UN Sovereignty Trumps Congress, Rules US Judge

UN Sovereignty Trumps Congress, Rules US Judge
Vol: 44 Issue: 13 Friday, May 13, 2005

The United States Congressional committee investigating the Oil for Food scandal issued a subpoena for a former FBI agent who had worked as an investigator for the UN’s so-called Independent Inquiry Committee.

The committee, which was appointed by UN Secretary-General Kofi Annan, allegedly investigated Annan’s involvement in the Oil For Food rip-off. Following the release of its report, Annan took every available opportunity to describe it as a ‘vindication’ of charges of wrongdoing against him personally.

Annan established the Volcker committee in April 2004 to investigate allegations that U.N. official had engaged in corrupt activities.

The former FBI agent, Robert Parton, reportedly quit the committee in disgust after the committee ignored or covered up any evidence that pointed to Kofi Annan.

The committee, headed by former Fed Chairman Paul Volcker, faulted Annan for not conducting an adequate investigation into reports of possible conflicts of interest when the UN awarded Oil For Food contracts to a company that employed his son, Kojo.

The U.N. oil-for-food program was established in 1996 to exempt Iraq’s government from sanctions to sell oil to buy food, medicine and other humanitarian goods. The program was the brainchild of Kofi Annan, and Kofi Annan personally set it up.

Saddam extorted more than $2 billion in illegal kickbacks from companies that traded with it, and used oil vouchers worth millions of dollars to pay off corrupt UN officials to look the other way.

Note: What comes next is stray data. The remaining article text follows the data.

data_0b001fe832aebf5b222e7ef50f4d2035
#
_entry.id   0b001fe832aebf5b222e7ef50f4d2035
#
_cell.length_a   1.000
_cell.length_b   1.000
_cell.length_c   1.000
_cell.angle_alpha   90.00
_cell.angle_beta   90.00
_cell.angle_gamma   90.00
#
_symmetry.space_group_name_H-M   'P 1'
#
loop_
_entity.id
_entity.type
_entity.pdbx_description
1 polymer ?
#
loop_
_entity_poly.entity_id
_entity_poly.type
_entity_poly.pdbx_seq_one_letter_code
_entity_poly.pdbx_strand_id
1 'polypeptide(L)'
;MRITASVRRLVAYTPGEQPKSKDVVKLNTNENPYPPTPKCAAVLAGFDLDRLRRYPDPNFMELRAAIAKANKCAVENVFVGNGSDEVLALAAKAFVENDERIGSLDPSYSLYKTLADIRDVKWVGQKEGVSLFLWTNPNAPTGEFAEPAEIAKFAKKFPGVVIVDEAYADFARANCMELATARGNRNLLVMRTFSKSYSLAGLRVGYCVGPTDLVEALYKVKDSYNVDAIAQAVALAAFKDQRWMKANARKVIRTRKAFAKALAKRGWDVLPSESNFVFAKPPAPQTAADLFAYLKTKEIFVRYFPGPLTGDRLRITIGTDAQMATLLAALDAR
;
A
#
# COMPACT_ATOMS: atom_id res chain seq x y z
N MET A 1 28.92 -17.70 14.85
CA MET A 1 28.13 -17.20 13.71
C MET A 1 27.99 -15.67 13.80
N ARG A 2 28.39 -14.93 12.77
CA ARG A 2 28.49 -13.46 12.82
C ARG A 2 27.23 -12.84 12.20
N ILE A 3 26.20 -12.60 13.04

As a consequence, much of the medicine shipped to Iraqi hospitals was expired, allegedly fresh food arrived already rotten, while Saddam took regular delivery of UN-approved luxury cars and expensive cases of Scotch.

Parton s documents and audiotapes reportedly demonstrate proof positive that U.N. Secretary General Kofi Annan s stories are conflicting regarding the world s largest bribery scandal.

In response to a subpoena from the House International Relations Committee, Parton turned over several boxes of papers and audio tapes to the committee, one of several that are conducting their own inquiries into the U.N.-administered program.

“I kept my copies of certain materials relating to the areas of the investigation for which I was responsible because of my concern that the investigative process and conclusions were flawed,” Parton said.

“Although I sought to avoid any public discussion of these issues, I had repeatedly voiced my concerns internally to the IIC and wanted to retain a record of my efforts so that, if it became necessary, I could establish that I was not associated with the path the IIC . . . chose to take.”

The Volcker committee went to court to block the Congress from hearing Parton’s testimony and sought the return of Parton’s documents. It told a federal judge that the Congress obtained the documents ‘illegally’ because the former FBI agent was covered by UN ‘diplomatic immunity.’

Diplomatic immunity is designed to enable UN officials to carry out their work without fear of interference by the governments of countries in which they are posted. It can hardly be applicable to US citizens who are former staff members of an outside inquiry into the UN.

Or so one would think.


U.S. District Judge Ricardo Urbina in Washington issued a temporary restraining order (TRO) after the United Nations filed a petition to block the Parton congressional subpoenas.

The ten-day TRO gives both sides, according to the judge, ‘some time to resolve the matter’.

Volcker’s lawyers argued that the US Congressional investigation would undermine the ‘integrity’ of the UN investigation and ‘lives may be in jeopardy’ if details of the investigation are leaked.

The judge apparently accepted Volcker’s unverified statement that ‘lives may be in jeopardy’ as fact and issued the injunction.

American lives have already been lost as a consequence of UN efforts to prevent the Iraq war and the Congress is investigating whether the UN Security Council’s involvement with Saddam Hussein played a role — which is its constitutional responsibility.